The garden has been enjoyable for both patients and their therapists.  Jenn was able to recently enjoy the garden with a patient who is over 100 years old. This individual shared their years of experience gardening and enjoyed reminiscing about planting potatoes, discussing the benefits of companion plating, examining the set-up of the garden boxes and smelling a sprig of dill and rosemary.   This patient remarked to Jenn:

It’s truly amazing. Who would have thought this wonderful activity is available at rehab. The way the gardens are raised and built with a V shape so the wheelchairs can come up close – so thoughtful! I have really enjoyed this experience. Thank you for allowing me the opportunity to enjoy something I haven’t done in years. I really miss gardening. I haven’t been able to be outside in my backyard for over 3 years.”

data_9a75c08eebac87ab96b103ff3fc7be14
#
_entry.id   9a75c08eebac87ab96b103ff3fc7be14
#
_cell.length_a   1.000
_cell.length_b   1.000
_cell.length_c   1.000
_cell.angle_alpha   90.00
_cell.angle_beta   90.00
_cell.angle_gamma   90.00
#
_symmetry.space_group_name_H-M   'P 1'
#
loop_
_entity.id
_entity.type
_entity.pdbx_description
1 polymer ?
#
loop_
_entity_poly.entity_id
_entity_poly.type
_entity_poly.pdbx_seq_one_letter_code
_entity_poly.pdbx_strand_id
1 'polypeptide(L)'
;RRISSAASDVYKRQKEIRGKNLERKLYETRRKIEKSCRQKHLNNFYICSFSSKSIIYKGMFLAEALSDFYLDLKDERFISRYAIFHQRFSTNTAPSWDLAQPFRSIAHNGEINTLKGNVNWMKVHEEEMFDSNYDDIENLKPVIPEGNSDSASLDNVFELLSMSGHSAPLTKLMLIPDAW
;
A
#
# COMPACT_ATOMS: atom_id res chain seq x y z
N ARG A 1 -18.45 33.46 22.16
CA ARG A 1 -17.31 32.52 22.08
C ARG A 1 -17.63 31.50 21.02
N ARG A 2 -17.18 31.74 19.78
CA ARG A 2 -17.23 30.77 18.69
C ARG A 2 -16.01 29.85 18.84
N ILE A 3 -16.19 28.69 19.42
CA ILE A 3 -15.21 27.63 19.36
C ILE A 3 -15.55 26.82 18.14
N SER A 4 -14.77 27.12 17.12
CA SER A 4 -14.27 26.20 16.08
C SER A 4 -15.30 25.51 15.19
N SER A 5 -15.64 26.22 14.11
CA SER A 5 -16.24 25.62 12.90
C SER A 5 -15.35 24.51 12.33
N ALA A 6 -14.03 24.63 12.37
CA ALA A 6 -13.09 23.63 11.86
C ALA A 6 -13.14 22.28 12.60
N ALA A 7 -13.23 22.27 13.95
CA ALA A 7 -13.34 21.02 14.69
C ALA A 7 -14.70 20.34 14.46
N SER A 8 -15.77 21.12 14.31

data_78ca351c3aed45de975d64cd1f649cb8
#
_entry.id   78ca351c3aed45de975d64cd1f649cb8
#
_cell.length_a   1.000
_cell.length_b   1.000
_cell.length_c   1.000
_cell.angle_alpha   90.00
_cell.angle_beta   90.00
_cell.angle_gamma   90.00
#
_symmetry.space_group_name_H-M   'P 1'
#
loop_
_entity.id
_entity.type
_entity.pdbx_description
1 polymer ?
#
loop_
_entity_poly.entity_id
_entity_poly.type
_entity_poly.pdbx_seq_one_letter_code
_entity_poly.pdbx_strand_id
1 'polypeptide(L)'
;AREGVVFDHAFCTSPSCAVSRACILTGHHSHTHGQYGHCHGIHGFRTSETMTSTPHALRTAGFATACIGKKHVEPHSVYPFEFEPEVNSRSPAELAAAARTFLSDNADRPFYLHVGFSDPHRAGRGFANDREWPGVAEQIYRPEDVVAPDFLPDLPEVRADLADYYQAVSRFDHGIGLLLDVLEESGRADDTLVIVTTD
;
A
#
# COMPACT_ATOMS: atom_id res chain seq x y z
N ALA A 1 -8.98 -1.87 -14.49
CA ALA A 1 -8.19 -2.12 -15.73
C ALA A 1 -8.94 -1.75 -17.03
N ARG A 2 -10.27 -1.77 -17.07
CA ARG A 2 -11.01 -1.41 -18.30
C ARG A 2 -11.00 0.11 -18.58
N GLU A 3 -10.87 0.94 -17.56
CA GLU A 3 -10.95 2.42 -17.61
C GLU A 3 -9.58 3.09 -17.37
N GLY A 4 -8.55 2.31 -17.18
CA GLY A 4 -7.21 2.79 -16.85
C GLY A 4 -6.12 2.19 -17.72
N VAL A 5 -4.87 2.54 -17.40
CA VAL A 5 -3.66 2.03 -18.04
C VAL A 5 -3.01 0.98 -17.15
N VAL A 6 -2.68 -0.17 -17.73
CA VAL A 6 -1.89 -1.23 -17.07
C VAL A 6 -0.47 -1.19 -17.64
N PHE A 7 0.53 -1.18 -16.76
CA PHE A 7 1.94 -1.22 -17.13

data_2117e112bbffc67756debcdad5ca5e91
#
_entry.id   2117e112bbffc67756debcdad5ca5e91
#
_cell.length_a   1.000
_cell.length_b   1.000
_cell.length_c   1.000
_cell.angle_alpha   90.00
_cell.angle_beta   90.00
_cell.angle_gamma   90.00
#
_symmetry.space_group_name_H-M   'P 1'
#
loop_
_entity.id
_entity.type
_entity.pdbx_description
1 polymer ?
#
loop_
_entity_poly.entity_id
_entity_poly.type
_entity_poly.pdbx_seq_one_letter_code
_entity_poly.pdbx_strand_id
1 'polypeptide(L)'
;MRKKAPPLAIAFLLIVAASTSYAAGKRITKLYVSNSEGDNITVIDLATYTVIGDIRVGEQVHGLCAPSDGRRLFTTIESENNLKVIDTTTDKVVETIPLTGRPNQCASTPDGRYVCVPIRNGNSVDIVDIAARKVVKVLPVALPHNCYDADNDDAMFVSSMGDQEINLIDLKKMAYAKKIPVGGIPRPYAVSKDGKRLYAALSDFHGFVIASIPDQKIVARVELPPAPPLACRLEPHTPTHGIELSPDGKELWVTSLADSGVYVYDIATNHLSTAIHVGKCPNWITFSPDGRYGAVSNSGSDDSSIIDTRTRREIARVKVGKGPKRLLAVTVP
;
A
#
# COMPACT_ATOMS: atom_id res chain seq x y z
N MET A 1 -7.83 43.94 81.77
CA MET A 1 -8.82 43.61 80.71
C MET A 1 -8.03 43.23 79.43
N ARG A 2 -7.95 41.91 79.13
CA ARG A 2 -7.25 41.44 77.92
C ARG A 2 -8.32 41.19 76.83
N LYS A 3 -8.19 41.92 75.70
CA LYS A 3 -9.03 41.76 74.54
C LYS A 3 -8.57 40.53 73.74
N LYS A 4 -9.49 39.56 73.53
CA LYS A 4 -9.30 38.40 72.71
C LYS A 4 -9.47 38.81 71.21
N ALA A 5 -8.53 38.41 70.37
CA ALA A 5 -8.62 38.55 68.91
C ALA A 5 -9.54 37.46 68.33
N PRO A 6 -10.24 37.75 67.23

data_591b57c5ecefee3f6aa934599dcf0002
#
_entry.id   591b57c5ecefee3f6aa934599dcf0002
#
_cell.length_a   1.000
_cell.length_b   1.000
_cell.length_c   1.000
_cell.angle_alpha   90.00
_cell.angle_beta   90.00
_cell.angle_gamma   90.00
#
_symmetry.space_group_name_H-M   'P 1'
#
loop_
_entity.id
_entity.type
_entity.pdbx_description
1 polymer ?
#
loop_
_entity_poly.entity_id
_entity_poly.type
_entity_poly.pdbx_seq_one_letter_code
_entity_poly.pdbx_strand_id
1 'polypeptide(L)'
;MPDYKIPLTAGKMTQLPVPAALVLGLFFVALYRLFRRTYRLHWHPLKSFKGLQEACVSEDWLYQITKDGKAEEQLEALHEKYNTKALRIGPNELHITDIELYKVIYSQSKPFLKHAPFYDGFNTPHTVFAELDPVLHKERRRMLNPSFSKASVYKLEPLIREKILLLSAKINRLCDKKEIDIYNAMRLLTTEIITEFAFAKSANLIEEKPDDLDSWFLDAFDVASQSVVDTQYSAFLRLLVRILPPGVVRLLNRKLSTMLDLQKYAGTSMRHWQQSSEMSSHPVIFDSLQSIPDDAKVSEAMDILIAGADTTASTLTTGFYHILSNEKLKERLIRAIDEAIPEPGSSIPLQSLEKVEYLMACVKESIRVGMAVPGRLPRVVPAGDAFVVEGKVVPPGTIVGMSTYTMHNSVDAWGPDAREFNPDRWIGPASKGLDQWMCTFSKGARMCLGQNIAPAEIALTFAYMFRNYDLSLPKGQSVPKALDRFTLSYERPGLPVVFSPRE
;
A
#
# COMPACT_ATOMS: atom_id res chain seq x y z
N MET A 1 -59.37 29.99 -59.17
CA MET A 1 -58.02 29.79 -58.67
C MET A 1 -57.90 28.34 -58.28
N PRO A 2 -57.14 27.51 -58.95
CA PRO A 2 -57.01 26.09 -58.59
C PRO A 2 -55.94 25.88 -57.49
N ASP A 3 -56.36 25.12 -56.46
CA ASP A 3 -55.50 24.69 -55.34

It is a sad reality that some of our patients have been inside for extremely long periods of time (4 weeks to 6 months or more), with only a few seconds of fresh air during their transfer from acute care to rehab. This spring especially staff have also felt confined with the added PPE. Even though staff still wear  PPE outside, we can instantly feel more relaxed with the fresh air.  The garden offers a few minutes of distraction and respite from the challenges of the pandemic for patients and staff alike. It is amazing to witness the profound change in mood, energy, interactions, motivation when we (patients and staff) ‘stop and smell the roses’—or the lavender and dill.